To say that that which is chosen freely should be otherwise is to say that, in order for an action to be in-line with morality, it must not be left up to the individual to choose (which has been shown to be ridiculous). It is the individual himself who must make value judgements – no one else may make them for him, and trying to do so is antithetical to the idea of morality. .

If people are allowed to own and trade property (which is necessary to call them free), then they must be able to do whatever they want with that property. If a man wishes to, say, poison the local wildlife population, to stop him would be to dictate what his values should be, something that he must choose for himself. In this way, the only things that should be are those which individuals, on their own terms, actually choose. No-one may tell them otherwise.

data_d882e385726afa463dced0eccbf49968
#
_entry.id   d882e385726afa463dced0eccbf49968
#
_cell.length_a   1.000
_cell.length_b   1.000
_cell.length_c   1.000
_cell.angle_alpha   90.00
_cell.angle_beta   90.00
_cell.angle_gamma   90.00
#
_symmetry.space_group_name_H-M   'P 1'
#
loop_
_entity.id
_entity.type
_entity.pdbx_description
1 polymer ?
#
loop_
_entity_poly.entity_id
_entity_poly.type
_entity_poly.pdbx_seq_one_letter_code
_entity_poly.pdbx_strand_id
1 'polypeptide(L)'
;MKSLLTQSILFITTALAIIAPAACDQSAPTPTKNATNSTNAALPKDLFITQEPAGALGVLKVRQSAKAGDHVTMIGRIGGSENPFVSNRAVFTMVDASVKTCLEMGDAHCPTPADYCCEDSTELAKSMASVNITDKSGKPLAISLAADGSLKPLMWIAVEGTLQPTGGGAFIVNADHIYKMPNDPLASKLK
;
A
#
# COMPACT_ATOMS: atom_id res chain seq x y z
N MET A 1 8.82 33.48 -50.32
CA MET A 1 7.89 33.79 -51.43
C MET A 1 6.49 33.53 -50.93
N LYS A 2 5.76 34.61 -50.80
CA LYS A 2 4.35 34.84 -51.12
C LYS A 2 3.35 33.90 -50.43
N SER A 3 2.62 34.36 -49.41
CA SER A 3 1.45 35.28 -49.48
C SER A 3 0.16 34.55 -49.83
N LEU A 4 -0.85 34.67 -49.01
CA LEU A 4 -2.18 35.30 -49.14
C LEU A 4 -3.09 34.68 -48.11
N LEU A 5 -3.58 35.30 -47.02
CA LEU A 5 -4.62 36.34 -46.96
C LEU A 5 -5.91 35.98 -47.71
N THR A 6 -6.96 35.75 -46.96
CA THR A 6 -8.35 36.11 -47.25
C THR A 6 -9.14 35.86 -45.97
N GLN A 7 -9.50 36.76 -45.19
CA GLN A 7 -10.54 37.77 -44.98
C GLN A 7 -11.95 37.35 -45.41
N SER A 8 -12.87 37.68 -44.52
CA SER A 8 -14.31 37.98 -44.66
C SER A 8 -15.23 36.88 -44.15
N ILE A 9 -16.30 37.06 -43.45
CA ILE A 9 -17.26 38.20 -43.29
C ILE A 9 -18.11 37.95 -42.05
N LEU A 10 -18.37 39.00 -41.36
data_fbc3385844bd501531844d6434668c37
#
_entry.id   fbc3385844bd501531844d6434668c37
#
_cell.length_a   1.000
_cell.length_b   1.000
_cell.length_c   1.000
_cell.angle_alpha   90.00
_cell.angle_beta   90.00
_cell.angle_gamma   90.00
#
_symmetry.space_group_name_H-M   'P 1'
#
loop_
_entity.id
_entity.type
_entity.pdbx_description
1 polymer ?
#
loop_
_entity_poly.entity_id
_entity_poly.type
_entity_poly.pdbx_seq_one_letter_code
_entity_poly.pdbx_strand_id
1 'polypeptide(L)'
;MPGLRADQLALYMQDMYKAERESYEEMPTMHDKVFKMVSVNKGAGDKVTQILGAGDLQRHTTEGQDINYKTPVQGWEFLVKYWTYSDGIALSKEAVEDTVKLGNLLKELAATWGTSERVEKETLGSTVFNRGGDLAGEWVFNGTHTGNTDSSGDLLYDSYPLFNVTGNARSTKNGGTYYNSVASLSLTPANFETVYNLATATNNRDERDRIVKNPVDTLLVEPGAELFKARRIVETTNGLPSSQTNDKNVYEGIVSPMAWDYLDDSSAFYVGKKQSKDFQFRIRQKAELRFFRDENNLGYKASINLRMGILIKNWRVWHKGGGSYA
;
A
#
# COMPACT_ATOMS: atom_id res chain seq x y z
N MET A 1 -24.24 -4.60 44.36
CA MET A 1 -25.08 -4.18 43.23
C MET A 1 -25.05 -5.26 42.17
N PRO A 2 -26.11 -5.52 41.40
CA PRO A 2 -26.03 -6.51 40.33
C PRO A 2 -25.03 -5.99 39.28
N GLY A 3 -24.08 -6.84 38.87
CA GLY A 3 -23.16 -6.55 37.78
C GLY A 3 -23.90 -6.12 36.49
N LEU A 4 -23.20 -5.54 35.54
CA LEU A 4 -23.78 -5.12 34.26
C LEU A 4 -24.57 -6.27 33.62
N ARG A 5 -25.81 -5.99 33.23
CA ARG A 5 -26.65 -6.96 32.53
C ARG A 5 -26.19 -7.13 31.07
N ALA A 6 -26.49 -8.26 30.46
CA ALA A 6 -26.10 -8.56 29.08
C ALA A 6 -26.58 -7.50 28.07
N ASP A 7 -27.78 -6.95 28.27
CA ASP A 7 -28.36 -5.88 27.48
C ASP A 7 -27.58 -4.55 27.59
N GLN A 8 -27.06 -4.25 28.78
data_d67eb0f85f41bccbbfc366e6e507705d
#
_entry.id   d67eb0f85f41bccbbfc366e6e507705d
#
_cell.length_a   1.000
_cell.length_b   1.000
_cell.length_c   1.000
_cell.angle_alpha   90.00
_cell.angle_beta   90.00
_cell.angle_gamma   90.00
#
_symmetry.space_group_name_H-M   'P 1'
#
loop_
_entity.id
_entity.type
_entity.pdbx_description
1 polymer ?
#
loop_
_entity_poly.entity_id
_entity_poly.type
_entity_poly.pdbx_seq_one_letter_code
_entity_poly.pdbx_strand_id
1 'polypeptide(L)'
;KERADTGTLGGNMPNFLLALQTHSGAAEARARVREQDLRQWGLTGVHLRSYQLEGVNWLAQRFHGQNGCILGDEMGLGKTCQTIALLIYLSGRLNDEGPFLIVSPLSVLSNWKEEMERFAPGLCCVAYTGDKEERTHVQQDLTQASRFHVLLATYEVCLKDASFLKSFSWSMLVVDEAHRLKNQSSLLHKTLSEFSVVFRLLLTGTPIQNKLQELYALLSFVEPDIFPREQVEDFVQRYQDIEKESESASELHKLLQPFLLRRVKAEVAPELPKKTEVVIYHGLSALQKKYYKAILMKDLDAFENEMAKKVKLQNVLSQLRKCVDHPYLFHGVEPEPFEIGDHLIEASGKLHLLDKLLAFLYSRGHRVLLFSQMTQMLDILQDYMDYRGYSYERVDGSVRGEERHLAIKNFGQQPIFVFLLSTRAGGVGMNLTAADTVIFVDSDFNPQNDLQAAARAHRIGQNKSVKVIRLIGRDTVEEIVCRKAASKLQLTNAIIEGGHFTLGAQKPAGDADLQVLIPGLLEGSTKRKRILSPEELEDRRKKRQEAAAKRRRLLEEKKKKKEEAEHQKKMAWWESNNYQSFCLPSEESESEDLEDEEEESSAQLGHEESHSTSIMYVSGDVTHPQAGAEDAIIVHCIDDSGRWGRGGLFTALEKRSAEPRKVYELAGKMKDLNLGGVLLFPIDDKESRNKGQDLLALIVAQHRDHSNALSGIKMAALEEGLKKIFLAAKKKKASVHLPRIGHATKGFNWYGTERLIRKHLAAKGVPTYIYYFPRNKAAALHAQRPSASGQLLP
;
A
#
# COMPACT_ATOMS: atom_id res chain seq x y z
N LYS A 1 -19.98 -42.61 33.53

Premiss Two:

To find out if environmental protection should be valued over resource extraction, then, we must look to see what individuals actually do. More specifically, we must look at what those in control of the means to produce and control the resources of a country do (as it has already been established that all that matters is he who has the power to make the choice being examined – any citizens or government officials are irrelevant). This is fairly easy to see. In the majority of cases in developing countries, the environment has been damned in order to produce more (as seen in, for instance, the sources my opponent presents to support his case – most clearly in ones such as [1]). If it is true that property owners disregard the environment as a whole, then, overall, they have chosen that resource extraction is of more value than the environment voluntarily.